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Mass Flow Rate Through PSV

  1. Nov 5, 2009 #1
    Hi all,

    I am designing a pressure relief system for a high pressured gas (air) system. System consists of a highly pressurised gas receiver with PSV mounted driectly on it which vents via tailpipes to atmosphere.

    I know the max mass flow rate out of the container
    I know the back pressure accumulated by the piping etc downstream of the valve, therefore I know the differential pressure across the valve

    How do I calculate the mass flow rate out of the valve?
     
  2. jcsd
  3. Nov 5, 2009 #2

    minger

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    Theoretically you can use Bernoulli's equation to calculate a velocity, and therefore a mass flow. However, there will be frictional losses through the valve; you may need to consult with the manufacturer to obtain some sort of friction factor.

    Also, if the velocity and Mach number are high enough, you may need to consider compressibility factors.
     
  4. Nov 5, 2009 #3

    FredGarvin

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    You should also consult the ASME specs in which they spell out how to size pressure reliefs for pressure piping systems, which relates to the BPV code.
     
  5. Nov 5, 2009 #4

    Q_Goest

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    Hi minger,
    That's actually a very good answer. ASME BPV Code regulates the RV industry to a large degree. They certify relief valves and also provide equations to determine relief capacity. Any company that manufactures relief valves and wants to have them stamped must meet the same basic kind of regulations that pressure vessel manufacturers must meet. That is to say, relief valve manufacturers are audited by the national board just as vessel manufacturers are. And RV manufacturers have to test the performance of their valves under ASME code conditions, just as vessel manufacturers must test their vessels under ASME code conditions.

    ASME Section VIII, Div 1, provides requirements for both RV certification and sizing valves. Not sure if Div 1 provides ALL the requirements for certification, but it provides all the requirements for calculating flow. They're provided in mandatory appendix 11. The equations are based on Bernoulli's equation and other factors that are taken into consideration such as compressibility factors, two phase flow, etc...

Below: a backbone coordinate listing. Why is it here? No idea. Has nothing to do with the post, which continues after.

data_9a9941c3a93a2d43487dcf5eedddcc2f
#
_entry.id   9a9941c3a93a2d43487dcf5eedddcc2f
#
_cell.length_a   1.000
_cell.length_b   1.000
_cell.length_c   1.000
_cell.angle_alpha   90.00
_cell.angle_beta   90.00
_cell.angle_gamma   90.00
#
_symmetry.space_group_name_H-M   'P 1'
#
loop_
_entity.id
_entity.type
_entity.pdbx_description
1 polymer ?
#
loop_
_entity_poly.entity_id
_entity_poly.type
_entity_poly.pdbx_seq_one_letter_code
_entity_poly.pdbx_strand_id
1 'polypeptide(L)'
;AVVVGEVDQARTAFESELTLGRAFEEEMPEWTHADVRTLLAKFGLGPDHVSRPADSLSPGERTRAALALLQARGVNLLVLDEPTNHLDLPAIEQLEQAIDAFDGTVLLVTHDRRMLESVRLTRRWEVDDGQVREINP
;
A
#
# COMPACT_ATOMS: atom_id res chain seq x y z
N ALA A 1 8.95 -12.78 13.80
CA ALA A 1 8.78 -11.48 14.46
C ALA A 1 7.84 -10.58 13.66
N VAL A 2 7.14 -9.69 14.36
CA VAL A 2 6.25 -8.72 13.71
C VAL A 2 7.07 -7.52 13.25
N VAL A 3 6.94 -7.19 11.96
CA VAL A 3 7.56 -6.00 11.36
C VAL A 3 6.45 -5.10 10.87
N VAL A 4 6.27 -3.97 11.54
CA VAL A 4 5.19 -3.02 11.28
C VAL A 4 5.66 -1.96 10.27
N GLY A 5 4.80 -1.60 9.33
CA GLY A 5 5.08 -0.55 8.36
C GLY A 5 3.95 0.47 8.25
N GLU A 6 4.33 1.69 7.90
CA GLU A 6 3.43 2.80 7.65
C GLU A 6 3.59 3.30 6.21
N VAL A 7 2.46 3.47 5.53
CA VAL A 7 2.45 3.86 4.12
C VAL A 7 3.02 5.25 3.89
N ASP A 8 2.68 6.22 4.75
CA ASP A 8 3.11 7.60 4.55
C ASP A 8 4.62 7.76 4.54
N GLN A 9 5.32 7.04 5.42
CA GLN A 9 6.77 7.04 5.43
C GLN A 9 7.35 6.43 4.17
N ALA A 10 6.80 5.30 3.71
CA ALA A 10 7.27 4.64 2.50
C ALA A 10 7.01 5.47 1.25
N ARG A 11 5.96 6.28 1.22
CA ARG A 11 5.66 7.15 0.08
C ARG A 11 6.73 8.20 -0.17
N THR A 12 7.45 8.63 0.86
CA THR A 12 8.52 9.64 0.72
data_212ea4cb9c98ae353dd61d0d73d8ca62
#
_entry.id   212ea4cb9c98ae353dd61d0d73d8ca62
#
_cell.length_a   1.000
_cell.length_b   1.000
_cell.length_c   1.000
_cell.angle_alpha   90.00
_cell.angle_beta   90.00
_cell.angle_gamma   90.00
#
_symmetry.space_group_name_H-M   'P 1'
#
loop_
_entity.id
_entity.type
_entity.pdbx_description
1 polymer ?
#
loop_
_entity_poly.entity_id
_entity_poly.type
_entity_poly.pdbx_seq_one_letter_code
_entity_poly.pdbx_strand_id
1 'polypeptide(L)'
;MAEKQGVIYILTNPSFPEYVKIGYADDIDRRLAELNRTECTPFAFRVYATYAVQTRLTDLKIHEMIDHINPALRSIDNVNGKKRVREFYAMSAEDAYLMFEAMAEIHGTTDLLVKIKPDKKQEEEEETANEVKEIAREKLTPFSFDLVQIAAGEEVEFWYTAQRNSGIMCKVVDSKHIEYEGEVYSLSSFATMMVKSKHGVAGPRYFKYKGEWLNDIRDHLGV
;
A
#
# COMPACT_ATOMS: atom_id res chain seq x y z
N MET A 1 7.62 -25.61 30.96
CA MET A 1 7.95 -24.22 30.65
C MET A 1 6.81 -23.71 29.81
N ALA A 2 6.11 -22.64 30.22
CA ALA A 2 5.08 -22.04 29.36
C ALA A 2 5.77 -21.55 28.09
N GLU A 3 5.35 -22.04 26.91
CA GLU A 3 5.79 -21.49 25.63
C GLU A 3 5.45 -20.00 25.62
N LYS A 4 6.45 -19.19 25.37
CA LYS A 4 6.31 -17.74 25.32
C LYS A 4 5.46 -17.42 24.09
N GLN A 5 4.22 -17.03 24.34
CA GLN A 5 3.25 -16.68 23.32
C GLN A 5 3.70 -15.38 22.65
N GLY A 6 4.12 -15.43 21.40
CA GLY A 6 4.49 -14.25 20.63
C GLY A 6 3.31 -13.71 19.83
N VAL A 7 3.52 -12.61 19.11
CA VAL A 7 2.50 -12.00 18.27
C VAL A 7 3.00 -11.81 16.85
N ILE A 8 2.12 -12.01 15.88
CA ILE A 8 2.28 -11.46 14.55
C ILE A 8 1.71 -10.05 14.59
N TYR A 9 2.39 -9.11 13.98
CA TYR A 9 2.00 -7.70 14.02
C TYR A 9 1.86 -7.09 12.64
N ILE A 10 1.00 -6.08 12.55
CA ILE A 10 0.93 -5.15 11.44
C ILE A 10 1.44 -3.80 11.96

Also, there is something called a coefficient of discharge, which is basically the same as what minger is referring to as a "friction factor". The relief valve manufacturer can provide this since it's a value that is certified by test.

    For air, the equation is:
    Wa = CKAP(M/T)^.5

    where
    Wa = flow (lbm/hr)
    C = 356
    K = Coefficient of discharge as provided by valve mfg.
    A = area of RV orifice (in2) as provided by valve mfg.
    P = Pressure (psia) that is 10% higher than relief device set pressure (ex: if RV set pressure is 100 psig, P = (100 *1.1) + 14.7 = 124.7 psia)
    M = molecular weight = 28.97
    T = absolute temperature (R)
     
    Last edited: Nov 6, 2009
  6. Nov 6, 2009 #5

    stewartcs

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    Just to add to what everyone else has said...

    API RP520 (Part I) has a lot of good information as well for PRV's.

    I would also note that the mass flow rate will differ depending on whether the flow is critical or sub-critical. Q_Goest's equation is for critical flow, however I would also consider the compressibility factor (since it is gas relief) and even an additional K_b capacity correction factor for back pressure (this is in addition to the discharge coefficient).

    Typically I would check to see if the flow is critical or sub-critical first, then use the appropriate equation based on that. If the pressure downstream of the nozzle is less than or equal to the critical flow pressure, then critical flow will occur. If the downstream pressure exceeds the critical flow pressure, then sub-critical flow will occur.

    Just my 2 cents...

    CS
     
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